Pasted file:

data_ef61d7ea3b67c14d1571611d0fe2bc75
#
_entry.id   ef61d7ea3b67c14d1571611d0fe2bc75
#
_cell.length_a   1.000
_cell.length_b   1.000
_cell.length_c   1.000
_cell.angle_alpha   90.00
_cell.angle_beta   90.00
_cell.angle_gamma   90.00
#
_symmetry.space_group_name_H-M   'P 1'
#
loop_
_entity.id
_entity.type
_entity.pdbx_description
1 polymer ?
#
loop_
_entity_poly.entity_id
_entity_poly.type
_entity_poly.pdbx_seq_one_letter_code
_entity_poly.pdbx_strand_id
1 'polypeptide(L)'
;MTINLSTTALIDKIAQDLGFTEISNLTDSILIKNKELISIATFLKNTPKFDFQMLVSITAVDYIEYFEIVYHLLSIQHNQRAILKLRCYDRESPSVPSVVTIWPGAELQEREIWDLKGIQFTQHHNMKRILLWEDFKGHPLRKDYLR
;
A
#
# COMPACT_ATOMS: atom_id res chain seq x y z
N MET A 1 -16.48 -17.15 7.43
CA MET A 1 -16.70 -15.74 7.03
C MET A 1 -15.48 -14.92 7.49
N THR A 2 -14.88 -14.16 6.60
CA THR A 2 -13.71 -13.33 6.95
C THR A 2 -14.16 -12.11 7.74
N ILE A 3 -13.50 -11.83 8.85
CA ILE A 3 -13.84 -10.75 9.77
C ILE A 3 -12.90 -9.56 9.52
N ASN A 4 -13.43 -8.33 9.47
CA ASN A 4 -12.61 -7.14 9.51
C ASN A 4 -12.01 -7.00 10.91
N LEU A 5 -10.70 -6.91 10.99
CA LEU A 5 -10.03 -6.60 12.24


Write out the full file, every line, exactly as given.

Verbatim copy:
data_ef61d7ea3b67c14d1571611d0fe2bc75
#
_entry.id   ef61d7ea3b67c14d1571611d0fe2bc75
#
_cell.length_a   1.000
_cell.length_b   1.000
_cell.length_c   1.000
_cell.angle_alpha   90.00
_cell.angle_beta   90.00
_cell.angle_gamma   90.00
#
_symmetry.space_group_name_H-M   'P 1'
#
loop_
_entity.id
_entity.type
_entity.pdbx_description
1 polymer ?
#
loop_
_entity_poly.entity_id
_entity_poly.type
_entity_poly.pdbx_seq_one_letter_code
_entity_poly.pdbx_strand_id
1 'polypeptide(L)'
;MTINLSTTALIDKIAQDLGFTEISNLTDSILIKNKELISIATFLKNTPKFDFQMLVSITAVDYIEYFEIVYHLLSIQHNQRAILKLRCYDRESPSVPSVVTIWPGAELQEREIWDLKGIQFTQHHNMKRILLWEDFKGHPLRKDYLR
;
A
#
# COMPACT_ATOMS: atom_id res chain seq x y z
N MET A 1 -16.48 -17.15 7.43
CA MET A 1 -16.70 -15.74 7.03
C MET A 1 -15.48 -14.92 7.49
N THR A 2 -14.88 -14.16 6.60
CA THR A 2 -13.71 -13.33 6.95
C THR A 2 -14.16 -12.11 7.74
N ILE A 3 -13.50 -11.83 8.85
CA ILE A 3 -13.84 -10.75 9.77
C ILE A 3 -12.90 -9.56 9.52
N ASN A 4 -13.43 -8.33 9.47
CA ASN A 4 -12.61 -7.14 9.51
C ASN A 4 -12.01 -7.00 10.91
N LEU A 5 -10.70 -6.91 10.99
CA LEU A 5 -10.03 -6.60 12.24